Saturday, December 17, 2011

"The business world needs metaphysics--to simplify it."

Some people fear that philosophy will bore or bewilder them; because they think it is not only a string of long words, but a tangle of complicated notions. These people miss the whole point of the modern situation. These are exactly the evils that exist already; mostly for want of a philosophy. The politicians and the papers are always using long words. It is not a complete consolation that they use them wrong. The political and social relations are already hopelessly complicated. They are far more complicated than any page of medieval metaphysics; the only difference is that the medievalist could trace out the tangle and follow the complications; and the moderns cannot. The chief practical things of today, like finance and political corruption, are frightfully complicated. We are content to tolerate them because we are content to misunderstand them, not to understand them. The business world needs metaphysics--to simplify it.

-The Common Man (collection of essays first published in 1950)

Friday, December 16, 2011

"It will always give a man the strange sense of looking down at the skies."

...For indeed this is one of the real beauties of rainy weather, that while the amount of original and direct light is commonly lessened, the number of things that reflect light is unquestionably increased. There is less sunshine; but there are more shiny things; such beautifully shiny things as pools and puddles and mackintoshes. It is like moving in a world of mirrors.

And indeed this is the last and not the least gracious of the casual works of magic wrought by rain: that while it decreases light, yet it doubles it. If it dims the sky, it brightens the earth. It gives the roads (to the sympathetic eye) something of the beauty of Venice. Shallow lakes of water reiterate every detail of earth and sky; we dwell in a double universe. Sometimes walking upon bare and lustrous pavements, wet under numerous lamps, a man seems a black blot on all that golden looking-glass, and could fancy he was flying in a yellow sky. But wherever trees and towns hang head downwards in a pigmy puddle, the sense of Celestial topsy-turvydom is the same. This bright, wet, dazzling confusion of shape and shadow, of reality and reflection, will appeal strongly to any one with the transcendental instinct about this dreamy and dual life of ours. It will always give a man the strange sense of looking down at the skies.

-A Miscellany of Men (1912)

Thursday, December 15, 2011

"The highest and most valuable quality in Nature is not her beauty, but her generous and defiant ugliness."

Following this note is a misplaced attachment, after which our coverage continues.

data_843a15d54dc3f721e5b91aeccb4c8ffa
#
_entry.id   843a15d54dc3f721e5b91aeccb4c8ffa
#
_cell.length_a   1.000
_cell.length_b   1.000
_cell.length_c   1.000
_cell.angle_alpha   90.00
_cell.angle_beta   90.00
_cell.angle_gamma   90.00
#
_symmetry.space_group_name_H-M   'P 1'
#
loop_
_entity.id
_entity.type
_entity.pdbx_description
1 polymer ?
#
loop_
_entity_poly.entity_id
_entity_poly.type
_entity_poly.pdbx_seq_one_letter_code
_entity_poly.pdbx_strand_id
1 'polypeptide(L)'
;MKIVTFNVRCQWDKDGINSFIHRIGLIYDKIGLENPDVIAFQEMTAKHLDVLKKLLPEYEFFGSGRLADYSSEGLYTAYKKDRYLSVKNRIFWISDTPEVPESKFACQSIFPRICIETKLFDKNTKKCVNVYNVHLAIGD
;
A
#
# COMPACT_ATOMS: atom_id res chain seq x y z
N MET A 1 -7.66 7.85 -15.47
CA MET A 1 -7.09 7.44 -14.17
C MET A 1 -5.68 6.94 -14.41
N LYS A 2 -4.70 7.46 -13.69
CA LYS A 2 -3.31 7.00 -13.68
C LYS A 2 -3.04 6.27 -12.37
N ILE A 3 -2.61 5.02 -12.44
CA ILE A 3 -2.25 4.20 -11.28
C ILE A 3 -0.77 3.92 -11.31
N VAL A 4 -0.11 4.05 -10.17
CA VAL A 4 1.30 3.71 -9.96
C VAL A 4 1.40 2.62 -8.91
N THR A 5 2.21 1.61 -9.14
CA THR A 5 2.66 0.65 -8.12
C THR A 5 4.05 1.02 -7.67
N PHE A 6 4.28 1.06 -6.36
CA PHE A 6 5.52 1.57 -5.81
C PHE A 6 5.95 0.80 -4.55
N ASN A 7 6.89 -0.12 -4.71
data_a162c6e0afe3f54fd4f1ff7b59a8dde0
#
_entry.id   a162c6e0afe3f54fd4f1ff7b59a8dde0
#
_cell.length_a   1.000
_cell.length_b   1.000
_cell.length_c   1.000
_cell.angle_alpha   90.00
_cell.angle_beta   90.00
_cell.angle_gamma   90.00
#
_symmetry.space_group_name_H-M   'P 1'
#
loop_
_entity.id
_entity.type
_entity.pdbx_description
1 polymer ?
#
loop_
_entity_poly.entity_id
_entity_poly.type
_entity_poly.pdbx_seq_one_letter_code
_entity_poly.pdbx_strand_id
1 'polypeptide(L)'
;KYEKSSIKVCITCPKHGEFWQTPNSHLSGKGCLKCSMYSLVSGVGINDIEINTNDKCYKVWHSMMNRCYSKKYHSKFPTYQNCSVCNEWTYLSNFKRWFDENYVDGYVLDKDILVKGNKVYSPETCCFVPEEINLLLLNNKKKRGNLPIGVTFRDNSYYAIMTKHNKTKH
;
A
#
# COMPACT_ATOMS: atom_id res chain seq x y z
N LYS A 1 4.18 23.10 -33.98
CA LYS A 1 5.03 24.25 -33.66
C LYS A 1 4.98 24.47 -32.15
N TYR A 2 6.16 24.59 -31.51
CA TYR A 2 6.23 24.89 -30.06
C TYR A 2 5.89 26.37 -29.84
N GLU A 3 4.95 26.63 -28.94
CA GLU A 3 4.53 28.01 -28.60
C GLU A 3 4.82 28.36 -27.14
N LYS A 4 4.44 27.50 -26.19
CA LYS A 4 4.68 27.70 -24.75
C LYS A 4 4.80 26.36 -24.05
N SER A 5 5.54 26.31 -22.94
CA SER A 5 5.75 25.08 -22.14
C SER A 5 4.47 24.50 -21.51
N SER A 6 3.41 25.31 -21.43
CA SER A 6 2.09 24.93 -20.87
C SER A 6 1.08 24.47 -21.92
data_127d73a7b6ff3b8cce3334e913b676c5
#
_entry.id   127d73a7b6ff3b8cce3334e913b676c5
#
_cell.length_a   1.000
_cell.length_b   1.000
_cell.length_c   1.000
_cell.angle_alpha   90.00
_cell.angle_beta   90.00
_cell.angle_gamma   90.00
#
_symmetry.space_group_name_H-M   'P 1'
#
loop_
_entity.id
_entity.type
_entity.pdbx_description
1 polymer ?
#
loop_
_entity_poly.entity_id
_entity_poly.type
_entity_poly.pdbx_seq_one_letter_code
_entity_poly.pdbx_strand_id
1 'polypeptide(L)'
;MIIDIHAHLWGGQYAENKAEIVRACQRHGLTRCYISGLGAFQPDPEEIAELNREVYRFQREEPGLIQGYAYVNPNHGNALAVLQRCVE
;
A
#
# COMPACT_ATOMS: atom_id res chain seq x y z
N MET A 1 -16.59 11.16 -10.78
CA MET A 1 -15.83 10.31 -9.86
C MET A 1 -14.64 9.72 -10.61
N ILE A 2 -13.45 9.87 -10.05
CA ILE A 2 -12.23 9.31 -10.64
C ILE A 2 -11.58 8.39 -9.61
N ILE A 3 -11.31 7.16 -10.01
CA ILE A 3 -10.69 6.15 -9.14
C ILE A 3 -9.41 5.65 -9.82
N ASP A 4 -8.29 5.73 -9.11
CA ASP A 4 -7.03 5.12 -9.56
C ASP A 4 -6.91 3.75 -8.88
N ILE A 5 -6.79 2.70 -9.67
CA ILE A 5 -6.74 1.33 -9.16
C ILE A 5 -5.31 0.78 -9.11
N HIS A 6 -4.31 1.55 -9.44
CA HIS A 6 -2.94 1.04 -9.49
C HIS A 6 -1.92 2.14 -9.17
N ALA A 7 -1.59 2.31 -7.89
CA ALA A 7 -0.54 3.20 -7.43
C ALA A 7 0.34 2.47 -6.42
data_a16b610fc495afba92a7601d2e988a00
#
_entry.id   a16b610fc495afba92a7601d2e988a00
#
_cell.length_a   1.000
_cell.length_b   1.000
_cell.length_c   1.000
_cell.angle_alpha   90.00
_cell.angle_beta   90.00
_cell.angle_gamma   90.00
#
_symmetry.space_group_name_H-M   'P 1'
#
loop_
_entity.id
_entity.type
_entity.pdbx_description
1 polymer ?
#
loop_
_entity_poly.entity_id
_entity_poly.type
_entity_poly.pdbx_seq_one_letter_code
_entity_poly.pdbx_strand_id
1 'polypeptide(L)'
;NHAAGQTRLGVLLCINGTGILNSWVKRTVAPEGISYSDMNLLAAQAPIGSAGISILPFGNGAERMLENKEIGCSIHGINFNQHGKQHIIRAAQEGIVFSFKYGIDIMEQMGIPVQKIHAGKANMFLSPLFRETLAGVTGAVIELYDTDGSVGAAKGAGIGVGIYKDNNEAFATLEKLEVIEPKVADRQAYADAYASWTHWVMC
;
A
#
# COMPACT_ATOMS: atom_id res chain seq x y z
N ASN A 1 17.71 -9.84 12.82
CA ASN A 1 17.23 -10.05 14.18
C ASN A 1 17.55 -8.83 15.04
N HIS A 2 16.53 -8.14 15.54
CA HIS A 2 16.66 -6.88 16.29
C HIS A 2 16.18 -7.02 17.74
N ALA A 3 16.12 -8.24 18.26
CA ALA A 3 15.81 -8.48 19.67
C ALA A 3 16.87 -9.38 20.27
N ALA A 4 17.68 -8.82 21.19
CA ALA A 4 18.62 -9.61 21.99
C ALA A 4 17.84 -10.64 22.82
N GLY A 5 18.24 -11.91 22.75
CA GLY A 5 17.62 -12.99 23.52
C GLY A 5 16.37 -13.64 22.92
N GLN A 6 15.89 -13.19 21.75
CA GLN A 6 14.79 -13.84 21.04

There is a peculiar idea abroad that the value and fascination of what we call Nature lie in her beauty. But the fact that Nature is beautiful in the sense that a dado or a Liberty curtain is beautiful, is only one of her charms, and almost an accidental one. The highest and most valuable quality in Nature is not her beauty, but her generous and defiant ugliness. A hundred instances might be taken. The croaking noise of the rooks is, in itself, as hideous as the whole hell of sounds in a London railway tunnel. Yet it uplifts us like a trumpet with its coarse kindliness and honesty, and the lover in 'Maud' could actually persuade himself that this abominable noise resembled his lady-love's name. Has the poet, for whom Nature means only roses and lilies, ever heard a pig grunting? It is a noise that does a man good—a strong, snorting, imprisoned noise, breaking its way out of unfathomable dungeons through every possible outlet and organ. It might be the voice of the earth itself, snoring in its mighty sleep. This is the deepest, the oldest, the most wholesome and religious sense of the value of Nature—the value which comes from her immense babyishness. She is as top-heavy, as grotesque, as solemn and as happy as a child. The mood does come when we see all her shapes like shapes that a baby scrawls upon a slate—simple, rudimentary, a million years older and stronger than the whole disease that is called Art. The objects of earth and heaven seem to combine into a nursery tale, and our relation to things seems for a moment so simple that a dancing lunatic would be needed to do justice to its lucidity and levity. The tree above my head is flapping like some gigantic bird standing on one leg; the moon is like the eye of a Cyclops. And, however much my face clouds with sombre vanity, or vulgar vengeance, or contemptible contempt, the bones of my skull beneath it are laughing for ever.